Backscattered electron image of titanomagnetite showing the fine oxidation-driven exsolution lamellae of ilmenite in MIL 03346 ,106. 
The Miller Range (MIL) 03346 nakhlite contains ~20% mesostasis, which contains skeletal titanomagnetite. The titanomagnetite contains trellis-type {111} lamellae of ilmenite similar to those found in terrestrial titanomagnetites that have experienced subsolidus redox reactions during cooling of their host rocks. We have characterized the MIL 03346 titanomagnetite-ilmenite intergrowths by a combination of focused ion beam (FIB), energy-dispersive spectroscopy (EDX), and high-resolution transmission electron microscopy (TEM). The resulting structural and chemical analyses have been combined with temperature and fO2 data from previous studies of MIL 03346, as well as previous work on two-oxide thermobarometry of nakhlites. Our calculations show that as MIL 03346 and other nakhlites cooled below 800 °C, they recorded increasingly reducing conditions, such that the lowest temperatures calculated correspond to fO2 conditions as low as 4 log fO2 units below the FMQ buffer. However, the MIL 03346 lamellae must have formed by oxidation and thus record a very late stage low-temperature (<350 °C) oxidation event. When considered together with previous studies of MIL 03346 and nakhlites in general, the overall cooling history could be explained by early oxidation followed by intermediate stage reduction caused by S2 loss by degassing, followed by late loss of Cl by degassing.
The incommensurately modulated structure of the mineral natrite has been refined for the first time. Two single-crystal grains, Lv and Kh, from two different occurrences [Mt. Karnasurt, Lovozero massif (Lv), Kola peninsula, Russia, and the pegmatite of Mt. Koashva, Khibiny massif (Kh)], have been investigated at 293 and 120 K using synchrotron X-ray data. The average structures of both minerals are identical and the basic features of the structural modulations are similar to the synthetic γ-Na2CO3 phase previously published. The γ (incommensurate) → δ (lock-in) phase transition reported at low temperature for the synthetic compound was not observed down to 120 K in natural natrite. Crystal-chemical aspects, especially about the second coordination sphere for the carbon atoms, are examined to explain the different structural behaviors observed at low temperature. The possible role played by the minor isomorphous substitutions in natural natrite specimens is also discussed.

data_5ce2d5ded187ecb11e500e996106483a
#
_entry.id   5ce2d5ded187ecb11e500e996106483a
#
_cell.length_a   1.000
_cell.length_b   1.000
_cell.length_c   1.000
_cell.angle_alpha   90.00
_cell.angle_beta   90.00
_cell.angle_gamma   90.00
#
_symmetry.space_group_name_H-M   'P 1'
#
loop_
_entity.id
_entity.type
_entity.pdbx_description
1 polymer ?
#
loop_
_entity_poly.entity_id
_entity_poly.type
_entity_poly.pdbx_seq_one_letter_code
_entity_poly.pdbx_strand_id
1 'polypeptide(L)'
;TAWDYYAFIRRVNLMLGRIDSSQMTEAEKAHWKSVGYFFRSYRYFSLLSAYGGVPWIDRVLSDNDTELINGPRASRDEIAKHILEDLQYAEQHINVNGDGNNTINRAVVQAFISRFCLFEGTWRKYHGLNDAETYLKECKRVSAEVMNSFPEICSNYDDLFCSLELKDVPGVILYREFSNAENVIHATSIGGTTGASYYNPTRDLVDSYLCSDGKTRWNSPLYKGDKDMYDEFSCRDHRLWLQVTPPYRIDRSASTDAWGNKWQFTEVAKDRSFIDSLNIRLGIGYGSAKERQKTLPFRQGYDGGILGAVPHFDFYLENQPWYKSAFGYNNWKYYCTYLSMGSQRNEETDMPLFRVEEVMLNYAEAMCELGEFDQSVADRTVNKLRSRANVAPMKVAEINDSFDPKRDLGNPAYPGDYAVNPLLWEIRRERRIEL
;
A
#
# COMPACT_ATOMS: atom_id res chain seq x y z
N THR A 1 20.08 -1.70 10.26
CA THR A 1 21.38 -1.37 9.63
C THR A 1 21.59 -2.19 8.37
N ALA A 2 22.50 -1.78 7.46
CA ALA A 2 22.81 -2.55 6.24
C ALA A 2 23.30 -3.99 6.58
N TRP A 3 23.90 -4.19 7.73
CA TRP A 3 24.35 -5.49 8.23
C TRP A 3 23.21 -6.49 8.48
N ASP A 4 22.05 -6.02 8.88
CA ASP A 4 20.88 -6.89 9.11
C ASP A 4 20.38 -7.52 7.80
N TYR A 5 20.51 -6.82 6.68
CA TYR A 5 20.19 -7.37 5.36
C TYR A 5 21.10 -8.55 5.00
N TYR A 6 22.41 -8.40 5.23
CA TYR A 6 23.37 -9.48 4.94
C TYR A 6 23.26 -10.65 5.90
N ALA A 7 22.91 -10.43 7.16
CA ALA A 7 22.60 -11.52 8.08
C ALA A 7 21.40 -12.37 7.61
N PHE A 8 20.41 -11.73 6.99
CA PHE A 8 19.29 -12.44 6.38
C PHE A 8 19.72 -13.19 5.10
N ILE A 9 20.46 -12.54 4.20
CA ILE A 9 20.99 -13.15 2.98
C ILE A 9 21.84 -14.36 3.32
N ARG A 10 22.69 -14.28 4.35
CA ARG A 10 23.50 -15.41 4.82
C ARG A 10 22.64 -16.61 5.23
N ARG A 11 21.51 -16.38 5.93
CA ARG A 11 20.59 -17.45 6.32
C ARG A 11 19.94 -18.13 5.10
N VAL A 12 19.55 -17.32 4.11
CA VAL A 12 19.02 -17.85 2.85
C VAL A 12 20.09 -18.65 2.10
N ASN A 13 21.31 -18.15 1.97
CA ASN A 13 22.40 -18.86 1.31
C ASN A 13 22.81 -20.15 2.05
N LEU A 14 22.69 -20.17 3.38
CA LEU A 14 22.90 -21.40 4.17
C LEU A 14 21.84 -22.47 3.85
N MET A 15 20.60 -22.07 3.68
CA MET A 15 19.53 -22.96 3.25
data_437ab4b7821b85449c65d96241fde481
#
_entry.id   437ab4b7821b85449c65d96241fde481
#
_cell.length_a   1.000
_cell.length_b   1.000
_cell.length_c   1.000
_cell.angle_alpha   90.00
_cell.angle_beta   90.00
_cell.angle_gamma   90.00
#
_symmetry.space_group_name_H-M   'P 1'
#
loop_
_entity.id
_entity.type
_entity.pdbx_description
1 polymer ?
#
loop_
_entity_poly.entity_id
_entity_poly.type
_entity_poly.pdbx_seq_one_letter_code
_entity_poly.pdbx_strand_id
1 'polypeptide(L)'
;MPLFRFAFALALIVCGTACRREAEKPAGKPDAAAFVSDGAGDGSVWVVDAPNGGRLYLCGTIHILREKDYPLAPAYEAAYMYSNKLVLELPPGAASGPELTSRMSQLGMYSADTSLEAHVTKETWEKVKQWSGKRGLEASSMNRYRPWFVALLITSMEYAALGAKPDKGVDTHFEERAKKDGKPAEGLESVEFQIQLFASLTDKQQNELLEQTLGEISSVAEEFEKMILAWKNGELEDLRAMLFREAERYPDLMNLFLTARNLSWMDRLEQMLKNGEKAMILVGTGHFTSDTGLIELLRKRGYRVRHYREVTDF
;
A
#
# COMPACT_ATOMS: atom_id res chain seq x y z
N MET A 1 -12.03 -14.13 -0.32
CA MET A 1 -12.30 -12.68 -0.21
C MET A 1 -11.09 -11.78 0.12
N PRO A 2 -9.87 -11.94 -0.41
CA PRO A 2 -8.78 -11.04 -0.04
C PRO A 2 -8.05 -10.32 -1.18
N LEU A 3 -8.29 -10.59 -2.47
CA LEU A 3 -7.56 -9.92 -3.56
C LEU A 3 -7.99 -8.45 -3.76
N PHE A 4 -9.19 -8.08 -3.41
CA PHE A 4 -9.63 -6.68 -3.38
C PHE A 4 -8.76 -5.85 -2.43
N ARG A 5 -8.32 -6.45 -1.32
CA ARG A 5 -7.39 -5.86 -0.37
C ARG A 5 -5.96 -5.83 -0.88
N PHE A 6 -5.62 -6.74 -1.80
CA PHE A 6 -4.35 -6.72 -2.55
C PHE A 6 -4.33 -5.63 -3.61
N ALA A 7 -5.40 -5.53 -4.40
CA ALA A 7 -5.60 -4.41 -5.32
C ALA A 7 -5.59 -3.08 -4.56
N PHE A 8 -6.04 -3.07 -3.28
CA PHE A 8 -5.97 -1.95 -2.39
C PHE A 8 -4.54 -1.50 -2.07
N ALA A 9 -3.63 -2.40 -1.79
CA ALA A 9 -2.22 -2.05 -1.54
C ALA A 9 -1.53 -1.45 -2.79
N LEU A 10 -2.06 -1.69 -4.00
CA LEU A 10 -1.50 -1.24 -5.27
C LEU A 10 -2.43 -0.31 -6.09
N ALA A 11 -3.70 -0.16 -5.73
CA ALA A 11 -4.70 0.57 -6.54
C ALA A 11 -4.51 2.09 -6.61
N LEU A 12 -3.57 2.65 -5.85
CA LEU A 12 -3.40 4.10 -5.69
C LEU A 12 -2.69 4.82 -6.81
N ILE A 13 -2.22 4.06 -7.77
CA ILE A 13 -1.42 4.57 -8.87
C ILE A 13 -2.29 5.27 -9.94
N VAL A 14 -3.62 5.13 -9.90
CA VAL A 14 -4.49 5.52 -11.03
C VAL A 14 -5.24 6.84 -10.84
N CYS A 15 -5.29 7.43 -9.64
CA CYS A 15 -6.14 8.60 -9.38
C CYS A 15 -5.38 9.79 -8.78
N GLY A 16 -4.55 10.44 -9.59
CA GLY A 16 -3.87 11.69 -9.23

The solubility of H2O-CO2 fluids in a synthetic analogue of a phono-tephritic lava composition from Alban Hills (Central Italy) was experimentally determined from 50 to 500 MPa and 1200 and 1250°C. H2O and CO2 contents in experimental glasses were determined by bulk analytical methods and FTIR spectroscopy. For the quantification of volatile concentrations by IR spectroscopy we have calibrated the absorption coefficients of water-related and carbon-related bands for phono-tephritic compositions. The determined absorption coefficients are 0.62 ± 0.06 L mol-1cm-1 for the band at ~4500 cm-1 (OH groups) and 1.02 ± 0.03 L mol-1cm-1 for the band at ~5200 cm-1 (H2O molecules). The coefficient for the fundamental OH stretching vibration at 3550 cm-1 is 63.9 ± 5.4 L mol-1cm-1. CO2 is bound in the phono-tephritic glass as CO32- exclusively; its concentration was quantified by the peak height of the doublet near the 1500 cm-1 band with the calibrated absorption coefficient of 308 ± 110 L mol-1cm-1. Quench crystals were observed in glasses with water contents exceeding 6 wt% even when using a rapid quench device, limiting the application of IR spectroscopy for water-rich glasses. H2O solubility in the ultrapotassic melts (7.52 wt% K2O) as a function of pressure is similar to the solubility in basaltic melts up to 400 MPa (~8 wt%) but is higher at 500 MPa (up to 10.71 wt%). At 500 MPa and 1200°C, the CO2 capacity of the phono-tephritic melt is about 0.82 wt%. The high CO2 capacity is probably related to the high K2O content of the melt. At both 200 and 500 MPa, the H2O solubility shows a non linear dependence on XfH2O in the whole XfH2O range. The variation of CO2 solubility with XfCO2 displays a pronounced convex shape in particular at 500 MPa, implying that dissolved H2O promotes the solubility of CO2. Our experimental data on CO2 solubility indicate that the interaction between phono-tephritic magma and carbonate rocks occurring in the Alban Hills magmatic system may result in partial dissolution of CO2 from limestone into the magma. However, although the CO2 solubility in phono-tephritic melts is relatively high compared to that in silicic to basaltic melts, the capacity for assimilation of limestone without degassing is nevertheless limited to < 1 wt% at the P-T conditions of the magma chamber below Alban Hills. In press 2.3. TTC - Laboratori di chimica e fisica delle rocce JCR Journal
Top-cited authors
Frank C Hawthorne
  • University of Manitoba
George R Rossman
  • California Institute of Technology
Donna L. Whitney
  • University of Minnesota Twin Cities
Robert M. Hazen
  • Carnegie Institution for Science
John C. Schumacher
  • Portland State University